Note: This post examines Population and Climate Change in honor of World Population Day, Friday, July 11. This post, written by Carolyn Vogel of Population Action International (PAI), originally appeared at RH Reality Check, a daily publication dedicated to news, analysis and commentary on the issues surrounding reproductive health and justice.
Examining linkages between population and climate change through many different frames leads to important research and policy questions — and it also allows the reproductive health community to discuss these linkages in a productive and positive way. If we leave the debate unframed, and the research questions unanswered, we leave space for harmful discourse and inaccurate facts to take center stage. The following series of blog posts, written by staff at Population Action International, will look at population and climate change from different angles, and provide an initial review of some of the broad frames.
Dr. Karen Hardee raises many of the difficult ethical issues that arise when population and climate change are linked. She examines these linkages from a women’s rights and empowerment frame. She encourages people, both those comfortable and uncomfortable with the linkage between population and climate change, to discuss the issue in order to come up with the best solutions and avoid mistakes of the past.
Dr. Leiwen Jiang approaches the issue from a demographic perspective, highlighting our need to understand the extent to which increasing population size, age structure and urbanization affects climate change. Research on demographic variables and their relationship to climate change show that population does indeed matter. Moreover, increases in population size, whether through migration or fertility, in regions vulnerable to the effects of climate change (such as coastal areas) mean more total people at risk.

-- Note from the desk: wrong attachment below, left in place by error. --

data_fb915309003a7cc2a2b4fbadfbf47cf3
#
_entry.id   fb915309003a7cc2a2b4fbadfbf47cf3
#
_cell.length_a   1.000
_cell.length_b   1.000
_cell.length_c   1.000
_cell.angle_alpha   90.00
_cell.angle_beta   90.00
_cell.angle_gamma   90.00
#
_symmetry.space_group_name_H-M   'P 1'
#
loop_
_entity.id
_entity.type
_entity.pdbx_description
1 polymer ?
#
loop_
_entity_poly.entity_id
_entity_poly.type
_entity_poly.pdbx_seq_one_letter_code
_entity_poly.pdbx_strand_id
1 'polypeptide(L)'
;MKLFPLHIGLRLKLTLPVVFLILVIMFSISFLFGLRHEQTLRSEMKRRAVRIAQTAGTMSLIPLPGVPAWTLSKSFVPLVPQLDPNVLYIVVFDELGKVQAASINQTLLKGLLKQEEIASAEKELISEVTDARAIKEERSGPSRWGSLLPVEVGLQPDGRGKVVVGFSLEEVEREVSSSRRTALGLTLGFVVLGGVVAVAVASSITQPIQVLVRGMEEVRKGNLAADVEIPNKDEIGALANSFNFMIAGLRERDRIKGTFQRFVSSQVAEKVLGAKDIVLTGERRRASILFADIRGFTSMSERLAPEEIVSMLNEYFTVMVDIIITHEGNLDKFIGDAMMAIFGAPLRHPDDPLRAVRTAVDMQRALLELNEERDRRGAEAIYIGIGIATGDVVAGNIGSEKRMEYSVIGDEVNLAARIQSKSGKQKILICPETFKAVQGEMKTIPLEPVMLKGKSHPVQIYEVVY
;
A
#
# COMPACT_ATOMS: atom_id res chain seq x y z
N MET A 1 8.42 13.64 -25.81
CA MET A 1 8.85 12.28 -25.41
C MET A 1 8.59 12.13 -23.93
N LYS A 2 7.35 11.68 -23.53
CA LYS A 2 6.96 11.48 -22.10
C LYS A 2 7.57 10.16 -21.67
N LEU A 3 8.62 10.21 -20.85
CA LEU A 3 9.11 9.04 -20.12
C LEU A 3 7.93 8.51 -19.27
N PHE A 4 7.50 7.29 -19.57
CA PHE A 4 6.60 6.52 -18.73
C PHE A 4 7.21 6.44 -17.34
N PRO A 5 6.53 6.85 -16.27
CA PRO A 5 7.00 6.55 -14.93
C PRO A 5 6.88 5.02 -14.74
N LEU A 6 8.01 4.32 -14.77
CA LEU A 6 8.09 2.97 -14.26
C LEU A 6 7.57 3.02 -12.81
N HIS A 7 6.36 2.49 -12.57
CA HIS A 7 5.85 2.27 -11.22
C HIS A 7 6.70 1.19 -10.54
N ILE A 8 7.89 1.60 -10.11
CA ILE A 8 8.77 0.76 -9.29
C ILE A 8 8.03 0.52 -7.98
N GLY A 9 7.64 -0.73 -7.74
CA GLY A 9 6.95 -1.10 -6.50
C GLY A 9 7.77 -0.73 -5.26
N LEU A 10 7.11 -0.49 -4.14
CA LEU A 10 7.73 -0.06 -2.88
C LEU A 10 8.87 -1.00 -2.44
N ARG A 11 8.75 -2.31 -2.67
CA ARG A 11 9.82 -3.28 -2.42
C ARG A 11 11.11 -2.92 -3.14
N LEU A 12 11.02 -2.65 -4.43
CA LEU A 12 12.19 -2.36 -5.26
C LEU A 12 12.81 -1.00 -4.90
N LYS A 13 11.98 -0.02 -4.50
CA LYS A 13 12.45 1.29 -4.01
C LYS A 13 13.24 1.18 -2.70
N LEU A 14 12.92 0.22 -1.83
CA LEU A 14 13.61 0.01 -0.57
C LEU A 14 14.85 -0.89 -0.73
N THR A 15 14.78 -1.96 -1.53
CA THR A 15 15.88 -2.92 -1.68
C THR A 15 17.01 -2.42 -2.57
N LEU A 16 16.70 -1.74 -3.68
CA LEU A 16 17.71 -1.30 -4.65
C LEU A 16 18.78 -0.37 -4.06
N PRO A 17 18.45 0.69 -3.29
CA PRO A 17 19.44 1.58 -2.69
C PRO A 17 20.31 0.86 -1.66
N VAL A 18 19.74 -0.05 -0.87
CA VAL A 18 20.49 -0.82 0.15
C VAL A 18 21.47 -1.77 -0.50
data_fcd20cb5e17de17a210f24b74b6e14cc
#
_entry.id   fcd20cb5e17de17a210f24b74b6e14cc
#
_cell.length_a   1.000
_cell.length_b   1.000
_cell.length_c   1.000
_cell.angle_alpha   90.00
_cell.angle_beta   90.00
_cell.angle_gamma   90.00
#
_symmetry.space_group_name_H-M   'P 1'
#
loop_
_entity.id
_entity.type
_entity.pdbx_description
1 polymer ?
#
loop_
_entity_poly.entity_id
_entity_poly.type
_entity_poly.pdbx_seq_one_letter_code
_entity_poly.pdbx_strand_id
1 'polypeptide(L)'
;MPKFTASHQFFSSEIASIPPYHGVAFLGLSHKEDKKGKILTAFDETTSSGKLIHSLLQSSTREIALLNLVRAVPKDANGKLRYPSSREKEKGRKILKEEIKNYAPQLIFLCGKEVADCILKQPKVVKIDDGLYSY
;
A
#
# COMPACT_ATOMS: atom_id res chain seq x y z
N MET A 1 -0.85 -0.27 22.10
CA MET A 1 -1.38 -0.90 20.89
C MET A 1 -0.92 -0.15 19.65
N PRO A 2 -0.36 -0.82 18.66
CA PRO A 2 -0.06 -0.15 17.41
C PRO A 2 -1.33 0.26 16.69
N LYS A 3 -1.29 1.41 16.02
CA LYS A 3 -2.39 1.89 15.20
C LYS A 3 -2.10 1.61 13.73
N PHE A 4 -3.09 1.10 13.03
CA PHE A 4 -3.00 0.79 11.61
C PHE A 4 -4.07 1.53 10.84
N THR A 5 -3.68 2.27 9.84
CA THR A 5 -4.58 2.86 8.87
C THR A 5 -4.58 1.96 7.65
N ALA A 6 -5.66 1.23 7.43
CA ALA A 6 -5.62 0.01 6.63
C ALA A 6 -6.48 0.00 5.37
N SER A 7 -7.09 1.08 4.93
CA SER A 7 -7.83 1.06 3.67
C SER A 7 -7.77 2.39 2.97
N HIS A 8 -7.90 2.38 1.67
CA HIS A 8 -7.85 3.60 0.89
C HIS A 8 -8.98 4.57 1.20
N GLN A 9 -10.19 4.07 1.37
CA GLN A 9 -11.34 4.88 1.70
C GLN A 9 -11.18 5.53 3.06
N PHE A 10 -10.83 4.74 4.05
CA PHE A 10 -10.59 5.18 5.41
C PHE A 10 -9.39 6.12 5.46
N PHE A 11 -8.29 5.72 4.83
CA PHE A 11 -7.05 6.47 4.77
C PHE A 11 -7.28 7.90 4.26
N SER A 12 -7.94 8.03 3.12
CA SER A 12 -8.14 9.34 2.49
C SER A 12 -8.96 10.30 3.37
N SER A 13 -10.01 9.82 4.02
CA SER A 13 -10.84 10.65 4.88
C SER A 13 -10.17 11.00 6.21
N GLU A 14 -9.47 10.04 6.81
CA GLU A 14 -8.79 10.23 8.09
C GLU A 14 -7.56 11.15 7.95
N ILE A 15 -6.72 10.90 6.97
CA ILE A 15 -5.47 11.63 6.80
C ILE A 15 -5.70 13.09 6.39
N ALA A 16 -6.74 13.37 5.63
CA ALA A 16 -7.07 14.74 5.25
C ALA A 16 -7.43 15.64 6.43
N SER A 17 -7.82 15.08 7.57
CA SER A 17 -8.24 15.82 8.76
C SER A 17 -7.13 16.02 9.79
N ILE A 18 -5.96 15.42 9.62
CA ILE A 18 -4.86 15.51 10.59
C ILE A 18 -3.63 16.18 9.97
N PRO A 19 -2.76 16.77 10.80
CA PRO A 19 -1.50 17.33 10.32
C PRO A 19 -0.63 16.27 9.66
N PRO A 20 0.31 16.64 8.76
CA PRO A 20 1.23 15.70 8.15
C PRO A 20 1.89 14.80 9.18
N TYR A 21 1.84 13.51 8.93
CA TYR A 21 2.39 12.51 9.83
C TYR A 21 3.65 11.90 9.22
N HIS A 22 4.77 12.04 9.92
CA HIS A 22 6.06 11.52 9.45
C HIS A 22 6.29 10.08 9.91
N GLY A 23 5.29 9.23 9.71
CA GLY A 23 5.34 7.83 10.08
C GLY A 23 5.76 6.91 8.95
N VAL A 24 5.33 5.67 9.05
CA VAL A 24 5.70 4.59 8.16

There are many questions to explore. Does population growth in high carbon emitting countries such as the United States matter to climate change? How do the age structure, migration patterns and urbanization of a country affect energy consumption? Does demographic change, such as movement towards a mature age structure, increase a society’s resilience to climate change?
Malea Hoepf Young discusses the impact of climate change on women. From a gender perspective, women will suffer disproportionately from the effects of climate change. In their effort to adapt to severe weather, water scarcity, food insecurity and other consequences of changes in the climate, women and girls suffer increased workloads and as a result poor families often pull girls out of school. At home caring for young children and the elderly, women and girls are much more likely to die in severe weather events, unable or unaware of where to seek shelter.
While the demographic frame to the issue is still being explored through research and analysis, the gender frame is an area in which Population Action International has been able to apply what we know about women and development to the population and climate debate. For example, we know that women are powerful agents of change. While they are more vulnerable to the negative effects of climate change, they are also better positioned to help communities adapt to these changes.
There is very little research on what development activities will most contribute to increasing people’s resilience to the adverse impacts of climate change. However, we know that family planning is critical to the health and well-being of a family — including their economic stability. Therefore, family planning could also be an important contributor to resilience.
At the family level, the benefits of family planning on health and economic well-being are well documented. Is a woman who can time and space her childbearing better able, through better health and opportunity, to adapt to negative effects wrought by climate change? Smaller families tend to be healthier families, and women who use family planning have greater economic opportunities, increased control over all aspects of their lives and are thus likely to be more resilient to environmental, economic and human health challenges.
Will meeting women’s expressed need for good reproductive health care better enable them to participate in the stewardship of the environment and improved agricultural production?
Slowing population growth through voluntary family planning and reproductive health programs is an essential part of long-term efforts to reduce greenhouse gas emissions, as well as an important component of programs that aim to help vulnerable communities to adapt to climate change. It is also a cost-effective way to improve the health and well-being of individuals around the world. Couples deserve universal access to family planning and reproductive health, provided in a way that respects their rights to determine how many children they have and when. That will help people and countries and, hopefully, the planet.